The distribution business already works, economically and in terms of the monetization. … I’m a capitalist. In terms of the way the distribution network has been set up, it’s something where we can generate a return for the distribution partner because they generate and have a tremendous amount of traffic on their own and clearly that’s the appeal from a business standpoint. Also, Hulu’s able to generate a return on advertising in that environment…. I think you’re going to see us grow that part of the business very aggressively. When you’re dealing with digital goods, you don’t have to be tied to one URL.”

Viewing data: Kilar isn’t ready yet to share detailed stats but says on day one, the bulk of the views were on distribution sites because’s beta was so small but the number is changing dramatically. He expects it eventually to be about 50-50. As for what they’re watching, earlier in the day it veers to short-form, later turning to long-form. “There’s a healthy amount of long-form content being viewed … that continues to surprise me.”

New features: “The main thing you’ll probably notice instantly is that we’ve got an increased focus on not just television, but also on movies. The navigation is going to offer a lot richer experience if you want to dive into the movies. …. A lot of changes will be rolled out as well. We had over 10,000 pieces of user feedback over the last 18 weeks and we read every email.” One change coming is an option in the delivery of video through Flash Player 9.2 for a bigger video screen to watch feature films. The default screen is 700Kbps (it adjusts between that and 480Kbps). They’ll offer users a 1,000Kbps file size for about 30 feature films. “What that gets you is higher resolution, bigger screen size, and we’re going to be rolling out tonight as well.”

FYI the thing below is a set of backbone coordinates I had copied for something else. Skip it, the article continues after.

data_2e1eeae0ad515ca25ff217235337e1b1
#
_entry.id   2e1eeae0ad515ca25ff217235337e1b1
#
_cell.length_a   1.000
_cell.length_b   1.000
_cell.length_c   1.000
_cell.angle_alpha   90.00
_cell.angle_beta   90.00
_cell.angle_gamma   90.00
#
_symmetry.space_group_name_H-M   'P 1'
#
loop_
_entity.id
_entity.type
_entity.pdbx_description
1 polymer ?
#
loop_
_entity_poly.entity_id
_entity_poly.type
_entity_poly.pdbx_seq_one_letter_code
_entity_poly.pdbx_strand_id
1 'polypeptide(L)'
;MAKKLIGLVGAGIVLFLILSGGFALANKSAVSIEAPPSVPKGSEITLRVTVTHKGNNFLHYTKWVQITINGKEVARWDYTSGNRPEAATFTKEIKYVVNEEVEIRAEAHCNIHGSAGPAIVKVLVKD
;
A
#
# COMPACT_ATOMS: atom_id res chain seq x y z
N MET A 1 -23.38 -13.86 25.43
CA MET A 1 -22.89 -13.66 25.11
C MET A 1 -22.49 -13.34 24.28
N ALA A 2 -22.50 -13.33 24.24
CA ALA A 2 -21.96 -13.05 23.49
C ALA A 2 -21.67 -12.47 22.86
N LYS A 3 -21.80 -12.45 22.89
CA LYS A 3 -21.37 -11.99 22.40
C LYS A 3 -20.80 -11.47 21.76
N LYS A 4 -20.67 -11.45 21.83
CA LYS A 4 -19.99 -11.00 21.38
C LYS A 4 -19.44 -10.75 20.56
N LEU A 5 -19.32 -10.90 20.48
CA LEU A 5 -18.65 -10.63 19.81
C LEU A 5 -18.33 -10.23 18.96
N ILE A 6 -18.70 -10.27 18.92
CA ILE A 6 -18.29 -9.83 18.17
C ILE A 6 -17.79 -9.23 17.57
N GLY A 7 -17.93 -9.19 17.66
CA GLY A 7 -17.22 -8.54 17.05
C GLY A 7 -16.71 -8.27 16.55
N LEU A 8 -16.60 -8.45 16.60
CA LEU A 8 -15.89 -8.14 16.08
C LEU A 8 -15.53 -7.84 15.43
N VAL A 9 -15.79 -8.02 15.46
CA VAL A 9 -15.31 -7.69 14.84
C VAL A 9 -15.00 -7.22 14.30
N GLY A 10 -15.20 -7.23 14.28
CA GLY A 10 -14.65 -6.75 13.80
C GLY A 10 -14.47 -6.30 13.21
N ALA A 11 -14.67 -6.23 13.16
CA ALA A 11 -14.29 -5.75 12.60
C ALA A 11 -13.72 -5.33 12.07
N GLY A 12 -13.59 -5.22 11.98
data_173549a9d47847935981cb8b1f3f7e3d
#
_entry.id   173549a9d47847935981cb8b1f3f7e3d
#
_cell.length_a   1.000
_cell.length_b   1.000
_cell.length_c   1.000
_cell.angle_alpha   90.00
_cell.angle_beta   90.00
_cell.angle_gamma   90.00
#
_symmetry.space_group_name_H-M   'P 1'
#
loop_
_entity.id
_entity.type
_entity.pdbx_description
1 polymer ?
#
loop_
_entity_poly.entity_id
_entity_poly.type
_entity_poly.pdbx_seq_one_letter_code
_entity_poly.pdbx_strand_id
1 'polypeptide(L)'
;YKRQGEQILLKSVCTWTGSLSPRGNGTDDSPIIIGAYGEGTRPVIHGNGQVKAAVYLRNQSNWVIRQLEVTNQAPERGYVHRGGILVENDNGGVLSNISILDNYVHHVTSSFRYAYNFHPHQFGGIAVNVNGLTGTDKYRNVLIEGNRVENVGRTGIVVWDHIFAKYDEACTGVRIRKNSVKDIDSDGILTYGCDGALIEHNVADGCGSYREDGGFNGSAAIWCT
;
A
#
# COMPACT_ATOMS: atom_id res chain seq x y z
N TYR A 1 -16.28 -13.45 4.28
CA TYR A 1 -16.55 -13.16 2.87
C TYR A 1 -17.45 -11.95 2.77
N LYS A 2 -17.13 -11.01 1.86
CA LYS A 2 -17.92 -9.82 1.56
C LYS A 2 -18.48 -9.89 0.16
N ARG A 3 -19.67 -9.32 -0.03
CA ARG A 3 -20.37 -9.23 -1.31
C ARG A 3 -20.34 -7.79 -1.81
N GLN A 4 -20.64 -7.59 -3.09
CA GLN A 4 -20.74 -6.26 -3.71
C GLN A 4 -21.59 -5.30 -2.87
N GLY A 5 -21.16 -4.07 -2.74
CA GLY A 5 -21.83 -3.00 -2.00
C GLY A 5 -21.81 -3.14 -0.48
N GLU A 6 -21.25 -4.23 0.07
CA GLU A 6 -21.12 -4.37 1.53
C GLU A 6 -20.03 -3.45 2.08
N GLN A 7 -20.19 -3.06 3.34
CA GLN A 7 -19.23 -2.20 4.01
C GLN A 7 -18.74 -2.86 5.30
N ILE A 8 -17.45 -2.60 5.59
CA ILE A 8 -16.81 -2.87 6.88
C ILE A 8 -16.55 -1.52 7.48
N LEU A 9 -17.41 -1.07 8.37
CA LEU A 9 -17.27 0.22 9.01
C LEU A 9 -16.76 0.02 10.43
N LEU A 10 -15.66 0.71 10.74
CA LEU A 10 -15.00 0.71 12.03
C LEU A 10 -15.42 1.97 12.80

Advertising: Two main changes going live tonight and both involve user choice, something lacking in the beta: 1) Hulu is testing user ad choice “in a minority of cases” where companies have a portfolio of products like cars or beverages. Users would be able to choose minivan or sports car, for instance. 2) Hulu will allow users to opt out of commercials during the show in exchange for watching a full movie trailer in advance. Kilar says all of the advertising is so supposed to be “very similar, if not identical, across the web”. Short-form content comes with overlays; very short shared clips shouldn’t have any advertising.

Stress testing: If you want to stress-test a site, it helps to have owners with more than 200,000 U.S. workers on the payroll. I’ve mentioned before that included employees of GE and News Corp in one of its beta expansions. What I didn’t realize was that it was more than a gesture, it was an effort to stress-test the servers with all of the invites going out midday complete with dynamically generated password. It’s the closest Hulu has come to what may happen after the service goes public early Wednesday. Kilar: “We were very happy with the results in terms of how thew service performed under pressure and the architecture that we chose, so we’re ready. We’re very excited about it. That’s exactly what the technical beta was all about.”